GDP may be used to measure a country’s economy, but it doesn’t tell you what it’s like to live in a certain place. That’s partly why Bhutan chooses to measure GNH, or Gross National Happiness, instead.
To address the intangible factors that make up a country and its people, Gallup regularly conducts a Global Emotions Report. The survey, which covers 148 countries, aims to see how often residents feel positive or negative emotions on a day-to-day basis, resulting in data that illustrates where in the world people are more likely to laugh – or experience anger.
Based on the latest report, Latin America holds the majority of the world’s most emotional countries, with Iraq, Cambodia and the Philippines also in the top 10. We sought out residents in these countries to find out what it’s like to live in a place where feelings – both good and bad – run high.
Historical trauma has left its mark on Cambodia, with many residents still remembering the genocidal reign of Pol Pot and the Khmer Rogue, when more than 20% of the country’s population was killed. Though the associated emotions can still feel fresh even 40 years later, residents don’t always share those feelings easily.
“Cambodians are very emotional people, but many people, especially the elder generations, have learnt to hide their real emotions,” said Kounila Keo, originally from Phnom Penh and author of the Blue Lady Blog. “Unfortunately they can’t explain or express those emotions to outsiders or the public.”
Despite this heavy psychological toll, residents are extremely friendly and welcoming to outsiders. “Everywhere I go, I meet people who say that they love Cambodia/Phnom Penh because of how kind and friendly Cambodians are,” Keo said. She also mentioned how easily Cambodians smile, especially when compared to people of other nationalities.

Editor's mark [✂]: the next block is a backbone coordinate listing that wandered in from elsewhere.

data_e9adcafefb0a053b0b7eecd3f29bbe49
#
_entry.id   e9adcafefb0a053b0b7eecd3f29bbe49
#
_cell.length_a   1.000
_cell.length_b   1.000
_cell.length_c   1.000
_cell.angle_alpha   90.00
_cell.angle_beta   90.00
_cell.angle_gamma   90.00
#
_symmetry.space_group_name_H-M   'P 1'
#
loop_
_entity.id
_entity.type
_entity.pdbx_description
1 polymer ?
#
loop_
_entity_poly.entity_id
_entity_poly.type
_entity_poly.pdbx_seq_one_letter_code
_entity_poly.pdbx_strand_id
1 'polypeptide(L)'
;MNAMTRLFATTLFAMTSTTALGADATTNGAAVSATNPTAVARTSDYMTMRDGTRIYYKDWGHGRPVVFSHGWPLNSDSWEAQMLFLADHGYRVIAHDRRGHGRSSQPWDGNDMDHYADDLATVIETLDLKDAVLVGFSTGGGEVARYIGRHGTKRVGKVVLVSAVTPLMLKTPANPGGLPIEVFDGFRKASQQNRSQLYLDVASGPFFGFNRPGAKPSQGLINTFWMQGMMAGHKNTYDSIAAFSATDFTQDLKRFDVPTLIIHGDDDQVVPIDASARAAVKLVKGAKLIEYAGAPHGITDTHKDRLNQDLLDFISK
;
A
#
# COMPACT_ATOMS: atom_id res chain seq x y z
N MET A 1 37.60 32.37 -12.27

Colombian-Canadian Carolina Borras, who lived in Siem Reap last year and writes the Inspired Nomads blog, found the same to be true. “Even as I turned down the touting from tuk tuk drivers and others, they would smile,” she said. “I was able to create some friendships with locals simply because they were so open to the experience.
She explained that locals were always willing to make jokes and invite her to places and events. “We’d laugh and even lock arms together and dance at bars and clubs,” she said. It made me think of my time in Colombia, because that’s kind of how my cousins and I are together. Always animated with lots of energy.”
Most expats move to the capital Phnom Penh, located in the southern central part of the country, or to the tight-knit community of Siem Reap, 300km to north. While very affordable, both cities suffer from street crime and road accidents, so residents keep a constant awareness of their surroundings.
My note: Cambodians aren’t actors, but we’re people who have gone through the worst and perhaps the most unthinkable. I personally think that it is truly confusing and at times mysterious as to why sometimes we’re very emotional and sometimes emotional-less.